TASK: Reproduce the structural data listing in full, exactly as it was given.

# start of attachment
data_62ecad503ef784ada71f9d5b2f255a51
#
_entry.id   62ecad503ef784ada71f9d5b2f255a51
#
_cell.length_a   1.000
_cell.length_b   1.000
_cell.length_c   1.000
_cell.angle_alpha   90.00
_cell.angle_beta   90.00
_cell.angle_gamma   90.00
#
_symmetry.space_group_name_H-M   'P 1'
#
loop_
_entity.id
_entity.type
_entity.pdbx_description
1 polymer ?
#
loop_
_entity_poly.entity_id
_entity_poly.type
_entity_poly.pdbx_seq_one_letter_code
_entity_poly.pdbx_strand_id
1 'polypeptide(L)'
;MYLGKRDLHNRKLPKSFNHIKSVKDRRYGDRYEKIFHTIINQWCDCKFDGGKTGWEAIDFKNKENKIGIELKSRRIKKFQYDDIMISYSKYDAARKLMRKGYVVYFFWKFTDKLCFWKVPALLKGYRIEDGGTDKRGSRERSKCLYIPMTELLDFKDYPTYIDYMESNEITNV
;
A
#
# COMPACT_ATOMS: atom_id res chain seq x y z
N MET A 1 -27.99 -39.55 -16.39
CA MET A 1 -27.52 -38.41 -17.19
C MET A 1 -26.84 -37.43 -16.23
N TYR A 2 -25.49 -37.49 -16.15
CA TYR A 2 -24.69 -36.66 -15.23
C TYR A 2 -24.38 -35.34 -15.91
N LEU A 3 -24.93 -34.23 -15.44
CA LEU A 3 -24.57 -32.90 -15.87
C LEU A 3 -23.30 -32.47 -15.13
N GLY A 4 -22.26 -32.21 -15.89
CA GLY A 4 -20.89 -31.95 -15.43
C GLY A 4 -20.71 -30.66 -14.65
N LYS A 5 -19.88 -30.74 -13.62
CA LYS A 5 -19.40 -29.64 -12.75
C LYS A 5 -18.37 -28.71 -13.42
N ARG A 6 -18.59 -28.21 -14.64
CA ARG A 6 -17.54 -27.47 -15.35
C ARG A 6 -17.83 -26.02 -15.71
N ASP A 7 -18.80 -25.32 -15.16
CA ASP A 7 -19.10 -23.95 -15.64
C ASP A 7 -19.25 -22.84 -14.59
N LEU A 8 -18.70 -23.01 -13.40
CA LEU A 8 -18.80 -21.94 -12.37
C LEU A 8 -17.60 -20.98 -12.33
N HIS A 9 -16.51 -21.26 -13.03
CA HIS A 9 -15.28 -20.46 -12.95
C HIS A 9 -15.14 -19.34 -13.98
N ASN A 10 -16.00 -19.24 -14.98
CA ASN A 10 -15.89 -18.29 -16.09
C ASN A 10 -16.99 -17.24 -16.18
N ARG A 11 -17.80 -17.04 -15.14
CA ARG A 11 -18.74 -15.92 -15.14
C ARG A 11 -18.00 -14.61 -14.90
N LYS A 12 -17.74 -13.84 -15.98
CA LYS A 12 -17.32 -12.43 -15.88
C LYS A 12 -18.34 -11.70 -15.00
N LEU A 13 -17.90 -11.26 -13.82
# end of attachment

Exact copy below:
data_62ecad503ef784ada71f9d5b2f255a51
#
_entry.id   62ecad503ef784ada71f9d5b2f255a51
#
_cell.length_a   1.000
_cell.length_b   1.000
_cell.length_c   1.000
_cell.angle_alpha   90.00
_cell.angle_beta   90.00
_cell.angle_gamma   90.00
#
_symmetry.space_group_name_H-M   'P 1'
#
loop_
_entity.id
_entity.type
_entity.pdbx_description
1 polymer ?
#
loop_
_entity_poly.entity_id
_entity_poly.type
_entity_poly.pdbx_seq_one_letter_code
_entity_poly.pdbx_strand_id
1 'polypeptide(L)'
;MYLGKRDLHNRKLPKSFNHIKSVKDRRYGDRYEKIFHTIINQWCDCKFDGGKTGWEAIDFKNKENKIGIELKSRRIKKFQYDDIMISYSKYDAARKLMRKGYVVYFFWKFTDKLCFWKVPALLKGYRIEDGGTDKRGSRERSKCLYIPMTELLDFKDYPTYIDYMESNEITNV
;
A
#
# COMPACT_ATOMS: atom_id res chain seq x y z
N MET A 1 -27.99 -39.55 -16.39
CA MET A 1 -27.52 -38.41 -17.19
C MET A 1 -26.84 -37.43 -16.23
N TYR A 2 -25.49 -37.49 -16.15
CA TYR A 2 -24.69 -36.66 -15.23
C TYR A 2 -24.38 -35.34 -15.91
N LEU A 3 -24.93 -34.23 -15.44
CA LEU A 3 -24.57 -32.90 -15.87
C LEU A 3 -23.30 -32.47 -15.13
N GLY A 4 -22.26 -32.21 -15.89
CA GLY A 4 -20.89 -31.95 -15.43
C GLY A 4 -20.71 -30.66 -14.65
N LYS A 5 -19.88 -30.74 -13.62
CA LYS A 5 -19.40 -29.64 -12.75
C LYS A 5 -18.37 -28.71 -13.42
N ARG A 6 -18.59 -28.21 -14.64
CA ARG A 6 -17.54 -27.47 -15.35
C ARG A 6 -17.83 -26.02 -15.71
N ASP A 7 -18.80 -25.32 -15.16
CA ASP A 7 -19.10 -23.95 -15.64
C ASP A 7 -19.25 -22.84 -14.59
N LEU A 8 -18.70 -23.01 -13.40
CA LEU A 8 -18.80 -21.94 -12.37
C LEU A 8 -17.60 -20.98 -12.33
N HIS A 9 -16.51 -21.26 -13.03
CA HIS A 9 -15.28 -20.46 -12.95
C HIS A 9 -15.14 -19.34 -13.98
N ASN A 10 -16.00 -19.24 -14.98
CA ASN A 10 -15.89 -18.29 -16.09
C ASN A 10 -16.99 -17.24 -16.18
N ARG A 11 -17.80 -17.04 -15.14
CA ARG A 11 -18.74 -15.92 -15.14
C ARG A 11 -18.00 -14.61 -14.90
N LYS A 12 -17.74 -13.84 -15.98
CA LYS A 12 -17.32 -12.43 -15.88
C LYS A 12 -18.34 -11.70 -15.00
N LEU A 13 -17.90 -11.26 -13.82